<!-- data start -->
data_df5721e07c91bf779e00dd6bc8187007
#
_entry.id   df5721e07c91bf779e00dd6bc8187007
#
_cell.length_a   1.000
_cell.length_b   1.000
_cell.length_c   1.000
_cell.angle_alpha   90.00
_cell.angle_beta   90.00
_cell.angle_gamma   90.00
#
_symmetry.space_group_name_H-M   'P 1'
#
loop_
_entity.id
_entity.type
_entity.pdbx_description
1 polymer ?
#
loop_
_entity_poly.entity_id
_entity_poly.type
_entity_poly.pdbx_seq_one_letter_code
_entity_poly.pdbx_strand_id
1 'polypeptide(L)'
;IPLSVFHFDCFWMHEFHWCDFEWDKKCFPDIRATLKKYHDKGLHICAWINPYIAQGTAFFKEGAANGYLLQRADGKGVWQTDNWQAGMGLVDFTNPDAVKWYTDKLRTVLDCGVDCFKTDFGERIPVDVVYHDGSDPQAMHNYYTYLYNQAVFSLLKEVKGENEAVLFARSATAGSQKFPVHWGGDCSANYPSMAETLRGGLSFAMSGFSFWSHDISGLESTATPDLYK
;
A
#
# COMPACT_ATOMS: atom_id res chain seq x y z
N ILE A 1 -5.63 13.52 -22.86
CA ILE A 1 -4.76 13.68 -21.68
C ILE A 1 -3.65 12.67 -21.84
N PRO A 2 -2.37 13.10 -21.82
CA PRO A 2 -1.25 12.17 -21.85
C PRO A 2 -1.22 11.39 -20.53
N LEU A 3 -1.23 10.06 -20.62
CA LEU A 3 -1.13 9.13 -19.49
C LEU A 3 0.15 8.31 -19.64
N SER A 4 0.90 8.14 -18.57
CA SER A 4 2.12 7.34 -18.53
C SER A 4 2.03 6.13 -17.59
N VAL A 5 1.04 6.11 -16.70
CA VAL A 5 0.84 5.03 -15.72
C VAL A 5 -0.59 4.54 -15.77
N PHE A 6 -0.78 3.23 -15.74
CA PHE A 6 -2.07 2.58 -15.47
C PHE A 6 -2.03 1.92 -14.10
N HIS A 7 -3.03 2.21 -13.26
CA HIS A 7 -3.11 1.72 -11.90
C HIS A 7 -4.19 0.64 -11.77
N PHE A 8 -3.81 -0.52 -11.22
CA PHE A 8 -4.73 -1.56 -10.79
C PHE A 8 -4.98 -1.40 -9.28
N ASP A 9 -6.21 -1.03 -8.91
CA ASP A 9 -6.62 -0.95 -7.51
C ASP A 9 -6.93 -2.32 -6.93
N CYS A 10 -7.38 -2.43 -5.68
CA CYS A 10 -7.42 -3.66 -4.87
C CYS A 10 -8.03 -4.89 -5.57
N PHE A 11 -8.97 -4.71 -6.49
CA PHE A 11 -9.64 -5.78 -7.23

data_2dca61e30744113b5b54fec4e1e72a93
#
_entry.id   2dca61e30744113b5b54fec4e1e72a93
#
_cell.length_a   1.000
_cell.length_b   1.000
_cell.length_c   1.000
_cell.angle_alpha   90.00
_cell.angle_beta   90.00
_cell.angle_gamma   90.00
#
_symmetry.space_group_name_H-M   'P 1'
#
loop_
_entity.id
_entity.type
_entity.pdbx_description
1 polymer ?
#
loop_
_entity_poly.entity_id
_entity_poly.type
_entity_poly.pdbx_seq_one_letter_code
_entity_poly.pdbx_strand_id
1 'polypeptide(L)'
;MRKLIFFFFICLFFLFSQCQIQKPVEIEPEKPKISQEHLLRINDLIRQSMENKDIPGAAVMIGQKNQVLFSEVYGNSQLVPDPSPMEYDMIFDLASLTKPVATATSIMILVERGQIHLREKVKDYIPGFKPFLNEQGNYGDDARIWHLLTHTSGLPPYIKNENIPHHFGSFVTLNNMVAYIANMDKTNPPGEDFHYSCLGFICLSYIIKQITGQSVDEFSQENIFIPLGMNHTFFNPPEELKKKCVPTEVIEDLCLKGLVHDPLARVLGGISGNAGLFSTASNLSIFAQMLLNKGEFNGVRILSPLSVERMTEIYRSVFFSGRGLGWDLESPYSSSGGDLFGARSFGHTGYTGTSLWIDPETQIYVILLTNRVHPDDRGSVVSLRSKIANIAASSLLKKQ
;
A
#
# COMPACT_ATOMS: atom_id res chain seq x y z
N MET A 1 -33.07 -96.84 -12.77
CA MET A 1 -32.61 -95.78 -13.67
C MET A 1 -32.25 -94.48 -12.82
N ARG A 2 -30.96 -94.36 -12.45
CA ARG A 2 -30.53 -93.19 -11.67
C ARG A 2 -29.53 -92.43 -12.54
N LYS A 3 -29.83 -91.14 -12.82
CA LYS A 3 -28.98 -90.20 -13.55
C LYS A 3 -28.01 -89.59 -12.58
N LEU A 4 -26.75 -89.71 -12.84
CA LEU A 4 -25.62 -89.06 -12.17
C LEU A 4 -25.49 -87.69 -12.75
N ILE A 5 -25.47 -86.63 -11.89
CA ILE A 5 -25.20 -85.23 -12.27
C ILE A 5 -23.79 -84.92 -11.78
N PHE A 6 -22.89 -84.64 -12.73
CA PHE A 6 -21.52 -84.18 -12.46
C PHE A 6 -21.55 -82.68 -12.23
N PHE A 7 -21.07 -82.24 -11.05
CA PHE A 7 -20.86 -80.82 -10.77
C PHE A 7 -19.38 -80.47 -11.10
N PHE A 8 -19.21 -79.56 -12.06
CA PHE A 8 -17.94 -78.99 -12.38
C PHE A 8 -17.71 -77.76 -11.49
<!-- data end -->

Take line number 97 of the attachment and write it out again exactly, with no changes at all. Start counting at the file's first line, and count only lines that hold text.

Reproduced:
CA ARG A 2 -30.53 -93.19 -11.67